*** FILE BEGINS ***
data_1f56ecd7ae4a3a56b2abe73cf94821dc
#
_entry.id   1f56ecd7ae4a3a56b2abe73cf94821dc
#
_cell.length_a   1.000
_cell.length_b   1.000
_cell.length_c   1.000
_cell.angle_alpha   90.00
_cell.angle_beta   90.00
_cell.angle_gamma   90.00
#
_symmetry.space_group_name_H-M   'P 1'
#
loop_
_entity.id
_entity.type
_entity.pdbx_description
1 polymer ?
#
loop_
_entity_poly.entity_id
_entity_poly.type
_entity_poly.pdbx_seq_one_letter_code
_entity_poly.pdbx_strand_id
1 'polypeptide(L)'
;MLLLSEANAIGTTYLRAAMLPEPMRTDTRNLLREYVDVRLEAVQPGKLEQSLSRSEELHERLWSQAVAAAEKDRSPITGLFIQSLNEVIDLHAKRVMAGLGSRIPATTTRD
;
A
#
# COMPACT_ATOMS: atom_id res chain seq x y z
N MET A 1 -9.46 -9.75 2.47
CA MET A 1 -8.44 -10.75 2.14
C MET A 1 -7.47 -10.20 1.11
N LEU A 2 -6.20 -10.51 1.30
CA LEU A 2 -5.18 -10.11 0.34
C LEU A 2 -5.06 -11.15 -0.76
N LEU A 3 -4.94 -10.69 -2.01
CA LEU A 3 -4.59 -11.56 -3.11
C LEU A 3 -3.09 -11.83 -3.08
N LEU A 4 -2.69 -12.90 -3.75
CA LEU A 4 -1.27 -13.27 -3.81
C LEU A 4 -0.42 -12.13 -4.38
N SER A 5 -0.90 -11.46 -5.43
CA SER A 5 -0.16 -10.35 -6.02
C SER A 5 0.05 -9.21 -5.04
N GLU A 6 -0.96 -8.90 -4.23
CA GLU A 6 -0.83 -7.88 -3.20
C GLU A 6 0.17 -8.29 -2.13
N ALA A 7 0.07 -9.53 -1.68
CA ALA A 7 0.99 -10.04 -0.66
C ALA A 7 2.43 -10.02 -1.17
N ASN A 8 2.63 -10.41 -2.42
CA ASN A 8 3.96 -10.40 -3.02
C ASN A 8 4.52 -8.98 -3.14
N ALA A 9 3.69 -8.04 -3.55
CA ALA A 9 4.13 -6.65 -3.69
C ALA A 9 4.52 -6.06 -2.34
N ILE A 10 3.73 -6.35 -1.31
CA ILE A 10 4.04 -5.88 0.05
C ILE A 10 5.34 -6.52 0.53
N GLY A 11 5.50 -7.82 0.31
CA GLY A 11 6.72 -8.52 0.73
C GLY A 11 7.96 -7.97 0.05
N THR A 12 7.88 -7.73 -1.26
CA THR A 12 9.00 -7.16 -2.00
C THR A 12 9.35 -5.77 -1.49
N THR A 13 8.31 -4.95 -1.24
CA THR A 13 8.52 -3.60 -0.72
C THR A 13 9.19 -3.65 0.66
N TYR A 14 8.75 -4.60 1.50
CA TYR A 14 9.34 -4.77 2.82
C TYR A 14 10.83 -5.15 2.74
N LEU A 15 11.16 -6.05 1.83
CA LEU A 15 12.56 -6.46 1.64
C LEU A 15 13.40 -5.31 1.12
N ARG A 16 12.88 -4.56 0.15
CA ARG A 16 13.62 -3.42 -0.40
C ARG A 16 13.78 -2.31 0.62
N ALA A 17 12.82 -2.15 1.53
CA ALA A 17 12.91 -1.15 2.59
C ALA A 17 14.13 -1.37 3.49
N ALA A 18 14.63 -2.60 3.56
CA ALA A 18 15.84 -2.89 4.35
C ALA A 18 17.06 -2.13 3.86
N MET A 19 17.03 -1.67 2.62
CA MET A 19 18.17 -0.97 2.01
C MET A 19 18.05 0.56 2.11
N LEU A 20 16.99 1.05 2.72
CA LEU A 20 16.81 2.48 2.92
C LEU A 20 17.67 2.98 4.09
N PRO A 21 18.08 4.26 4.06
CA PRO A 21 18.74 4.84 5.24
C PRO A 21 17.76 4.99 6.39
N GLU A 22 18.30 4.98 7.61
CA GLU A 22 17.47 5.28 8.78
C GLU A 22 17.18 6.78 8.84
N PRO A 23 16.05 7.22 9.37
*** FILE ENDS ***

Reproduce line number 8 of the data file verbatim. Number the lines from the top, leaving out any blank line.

_cell.angle_alpha   90.00